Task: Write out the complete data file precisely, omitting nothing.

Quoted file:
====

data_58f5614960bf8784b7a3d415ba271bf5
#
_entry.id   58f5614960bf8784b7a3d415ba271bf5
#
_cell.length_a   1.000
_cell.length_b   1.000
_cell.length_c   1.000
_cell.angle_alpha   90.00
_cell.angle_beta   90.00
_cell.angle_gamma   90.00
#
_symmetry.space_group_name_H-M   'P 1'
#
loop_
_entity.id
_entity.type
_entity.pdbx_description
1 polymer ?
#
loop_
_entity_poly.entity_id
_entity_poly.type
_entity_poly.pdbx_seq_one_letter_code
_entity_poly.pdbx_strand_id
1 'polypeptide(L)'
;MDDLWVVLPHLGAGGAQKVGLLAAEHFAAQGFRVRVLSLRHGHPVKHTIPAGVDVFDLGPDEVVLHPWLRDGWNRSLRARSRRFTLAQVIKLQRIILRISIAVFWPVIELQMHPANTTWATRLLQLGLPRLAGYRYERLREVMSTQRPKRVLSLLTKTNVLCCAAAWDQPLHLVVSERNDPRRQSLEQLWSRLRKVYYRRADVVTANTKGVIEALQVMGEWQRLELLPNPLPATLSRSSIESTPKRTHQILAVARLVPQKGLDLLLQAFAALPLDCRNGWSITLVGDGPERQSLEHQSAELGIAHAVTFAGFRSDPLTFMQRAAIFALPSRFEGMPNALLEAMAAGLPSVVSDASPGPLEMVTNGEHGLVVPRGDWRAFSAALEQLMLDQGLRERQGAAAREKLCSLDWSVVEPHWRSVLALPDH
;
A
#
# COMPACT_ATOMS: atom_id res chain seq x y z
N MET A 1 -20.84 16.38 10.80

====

data_58f5614960bf8784b7a3d415ba271bf5
#
_entry.id   58f5614960bf8784b7a3d415ba271bf5
#
_cell.length_a   1.000
_cell.length_b   1.000
_cell.length_c   1.000
_cell.angle_alpha   90.00
_cell.angle_beta   90.00
_cell.angle_gamma   90.00
#
_symmetry.space_group_name_H-M   'P 1'
#
loop_
_entity.id
_entity.type
_entity.pdbx_description
1 polymer ?
#
loop_
_entity_poly.entity_id
_entity_poly.type
_entity_poly.pdbx_seq_one_letter_code
_entity_poly.pdbx_strand_id
1 'polypeptide(L)'
;MDDLWVVLPHLGAGGAQKVGLLAAEHFAAQGFRVRVLSLRHGHPVKHTIPAGVDVFDLGPDEVVLHPWLRDGWNRSLRARSRRFTLAQVIKLQRIILRISIAVFWPVIELQMHPANTTWATRLLQLGLPRLAGYRYERLREVMSTQRPKRVLSLLTKTNVLCCAAAWDQPLHLVVSERNDPRRQSLEQLWSRLRKVYYRRADVVTANTKGVIEALQVMGEWQRLELLPNPLPATLSRSSIESTPKRTHQILAVARLVPQKGLDLLLQAFAALPLDCRNGWSITLVGDGPERQSLEHQSAELGIAHAVTFAGFRSDPLTFMQRAAIFALPSRFEGMPNALLEAMAAGLPSVVSDASPGPLEMVTNGEHGLVVPRGDWRAFSAALEQLMLDQGLRERQGAAAREKLCSLDWSVVEPHWRSVLALPDH
;
A
#
# COMPACT_ATOMS: atom_id res chain seq x y z
N MET A 1 -20.84 16.38 10.80